According to the American Academy of Pediatrics, ALTE is out, and BRUE is in. Here’s what you need to know about Brief Resolved Unexplained Events.
It’s been a steady night. A nurse hands you the chart for the baby in room 5, saying “that baby looks fine, there’s not a thing wrong with her”. You walk in with a 4th year medical student and can’t help smiling at the cute little 4 month-old with her toothless smile, all four extremities moving at once to show how happy she is to get your attention. She gurgles. You’re hooked. Glancing at her vitals gives nothing away. This child is the picture of health. Her worried parents share the following story:
About an hour prior to arrival, this little buttercup had finished her bottle and the mother was carrying her in her arms while she was on the phone. She looked down and the child seemed limp and the mother could not discern if she was breathing. The mother dropped the phone and lay the baby down and after 10-20 seconds the baby began to cry. By the time EMS arrived she was back to her baseline. The mother reports the whole episode lasted less than a minute but really scared her.
On further history you learn that the baby was the full term product of an uneventful labor and delivery, without major medical problems up to this point. She was in her usual state of heath today leading up to tonight’s episode. The parents seem reasonable and attentive, and report that the patient has been growing well, has met all her milestones, and has never missed a scheduled well-child check. The family history is negative for sudden cardiac death, SIDS, seizures or major medical problems in children. Your physical exam is positive for a happy, drooling baby with no concerning findings. The medical student asks what you are going to do?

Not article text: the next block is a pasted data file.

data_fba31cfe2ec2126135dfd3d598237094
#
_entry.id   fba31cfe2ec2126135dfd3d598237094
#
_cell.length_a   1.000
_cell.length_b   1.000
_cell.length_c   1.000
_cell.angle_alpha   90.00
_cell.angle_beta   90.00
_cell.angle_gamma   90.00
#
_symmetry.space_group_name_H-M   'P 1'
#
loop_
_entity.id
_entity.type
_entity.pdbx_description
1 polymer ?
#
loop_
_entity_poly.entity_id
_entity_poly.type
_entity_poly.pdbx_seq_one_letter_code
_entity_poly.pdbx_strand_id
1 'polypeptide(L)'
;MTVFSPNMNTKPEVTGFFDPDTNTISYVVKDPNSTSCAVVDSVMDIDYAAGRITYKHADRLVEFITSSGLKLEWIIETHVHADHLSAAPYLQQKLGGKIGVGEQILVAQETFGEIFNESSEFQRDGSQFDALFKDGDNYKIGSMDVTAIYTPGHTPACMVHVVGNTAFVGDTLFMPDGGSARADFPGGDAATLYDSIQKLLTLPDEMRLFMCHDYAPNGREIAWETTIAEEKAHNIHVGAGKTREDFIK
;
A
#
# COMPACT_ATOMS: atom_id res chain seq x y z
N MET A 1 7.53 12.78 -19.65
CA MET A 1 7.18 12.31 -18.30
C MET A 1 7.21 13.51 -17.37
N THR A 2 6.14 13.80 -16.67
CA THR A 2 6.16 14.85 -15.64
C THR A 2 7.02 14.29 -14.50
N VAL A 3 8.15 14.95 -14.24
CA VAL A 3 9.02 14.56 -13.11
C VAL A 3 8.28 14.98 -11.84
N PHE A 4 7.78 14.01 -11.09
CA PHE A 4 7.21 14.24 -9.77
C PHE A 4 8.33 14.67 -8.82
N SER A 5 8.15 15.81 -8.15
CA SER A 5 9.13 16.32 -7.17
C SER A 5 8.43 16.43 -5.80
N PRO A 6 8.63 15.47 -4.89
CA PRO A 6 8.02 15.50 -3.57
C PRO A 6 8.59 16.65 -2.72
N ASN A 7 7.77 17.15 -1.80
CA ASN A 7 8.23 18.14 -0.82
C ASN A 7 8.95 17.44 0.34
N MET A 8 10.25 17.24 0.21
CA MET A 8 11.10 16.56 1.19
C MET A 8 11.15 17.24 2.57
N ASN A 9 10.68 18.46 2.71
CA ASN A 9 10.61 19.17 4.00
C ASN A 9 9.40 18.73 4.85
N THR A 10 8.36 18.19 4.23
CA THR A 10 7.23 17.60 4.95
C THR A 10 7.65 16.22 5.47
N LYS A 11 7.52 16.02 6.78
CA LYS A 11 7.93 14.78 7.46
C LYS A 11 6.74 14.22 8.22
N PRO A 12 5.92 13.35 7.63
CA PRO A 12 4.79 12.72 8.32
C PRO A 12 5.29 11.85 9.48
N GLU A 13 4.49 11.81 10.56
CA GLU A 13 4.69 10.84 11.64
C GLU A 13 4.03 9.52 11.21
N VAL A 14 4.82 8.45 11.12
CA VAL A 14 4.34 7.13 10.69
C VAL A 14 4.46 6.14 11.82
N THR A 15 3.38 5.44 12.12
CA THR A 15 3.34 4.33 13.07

The student has been doing some reading. “This is an ALTE, right?” he asks.
“No, you say, this is a BRUE.”
An ALTE is an older term meaning Apparent Life Threatening Event. It implied that something potentially serious had happened to the infant and required various versions of a work-up and/or admission. A recently published American Academy of Pediatrics (AAP) clinical practice guideline replaces the term ALTE with the term BRUE, which stands for Brief Resolved Unexplained Event. The guideline also provides a strategy to assess the risk for a serious underlying problem and/or a repeat event. Patients are assigned to lower or higher risk based on this assessment. Finally, the guideline suggests management of the lower-risk group. The guideline does not apply to infants deemed higher risk.